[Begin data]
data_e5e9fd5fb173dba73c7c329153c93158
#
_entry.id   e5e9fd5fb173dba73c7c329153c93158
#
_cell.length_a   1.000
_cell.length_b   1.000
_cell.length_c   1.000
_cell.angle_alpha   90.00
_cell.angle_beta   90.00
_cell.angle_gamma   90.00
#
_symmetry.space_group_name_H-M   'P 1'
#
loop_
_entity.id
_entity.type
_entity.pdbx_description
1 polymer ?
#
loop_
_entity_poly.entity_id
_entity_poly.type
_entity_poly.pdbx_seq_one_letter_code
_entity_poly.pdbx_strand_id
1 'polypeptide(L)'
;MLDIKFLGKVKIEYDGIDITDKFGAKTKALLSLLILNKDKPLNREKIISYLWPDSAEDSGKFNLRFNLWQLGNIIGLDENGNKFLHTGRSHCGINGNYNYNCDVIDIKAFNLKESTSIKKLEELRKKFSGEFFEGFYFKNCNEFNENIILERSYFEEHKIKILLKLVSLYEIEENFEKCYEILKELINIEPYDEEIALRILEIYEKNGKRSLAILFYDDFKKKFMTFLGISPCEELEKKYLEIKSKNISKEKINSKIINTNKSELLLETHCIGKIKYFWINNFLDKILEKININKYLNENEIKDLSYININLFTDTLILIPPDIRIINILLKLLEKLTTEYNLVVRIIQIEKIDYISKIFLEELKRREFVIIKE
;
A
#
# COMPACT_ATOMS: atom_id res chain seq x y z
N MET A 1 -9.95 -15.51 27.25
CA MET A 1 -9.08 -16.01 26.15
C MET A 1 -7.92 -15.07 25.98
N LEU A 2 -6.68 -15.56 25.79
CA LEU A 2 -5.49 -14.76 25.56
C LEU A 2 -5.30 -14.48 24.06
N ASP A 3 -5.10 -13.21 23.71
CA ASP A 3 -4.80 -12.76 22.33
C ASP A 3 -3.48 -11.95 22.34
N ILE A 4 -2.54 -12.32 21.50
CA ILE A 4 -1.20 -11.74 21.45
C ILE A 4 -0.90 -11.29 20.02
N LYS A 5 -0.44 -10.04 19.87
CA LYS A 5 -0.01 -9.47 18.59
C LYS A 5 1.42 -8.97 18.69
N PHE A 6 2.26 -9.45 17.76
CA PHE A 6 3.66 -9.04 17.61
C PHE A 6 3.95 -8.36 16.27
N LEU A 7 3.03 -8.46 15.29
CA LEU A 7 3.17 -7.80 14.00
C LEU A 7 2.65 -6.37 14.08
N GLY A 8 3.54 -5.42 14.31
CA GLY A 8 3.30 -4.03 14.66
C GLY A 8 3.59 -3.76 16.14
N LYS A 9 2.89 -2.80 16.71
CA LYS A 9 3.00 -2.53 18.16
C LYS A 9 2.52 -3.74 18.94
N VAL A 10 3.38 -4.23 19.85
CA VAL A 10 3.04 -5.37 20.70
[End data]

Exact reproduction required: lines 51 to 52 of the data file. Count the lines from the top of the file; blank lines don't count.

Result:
C LEU A 7 2.65 -6.37 14.08
N GLY A 8 3.54 -5.42 14.31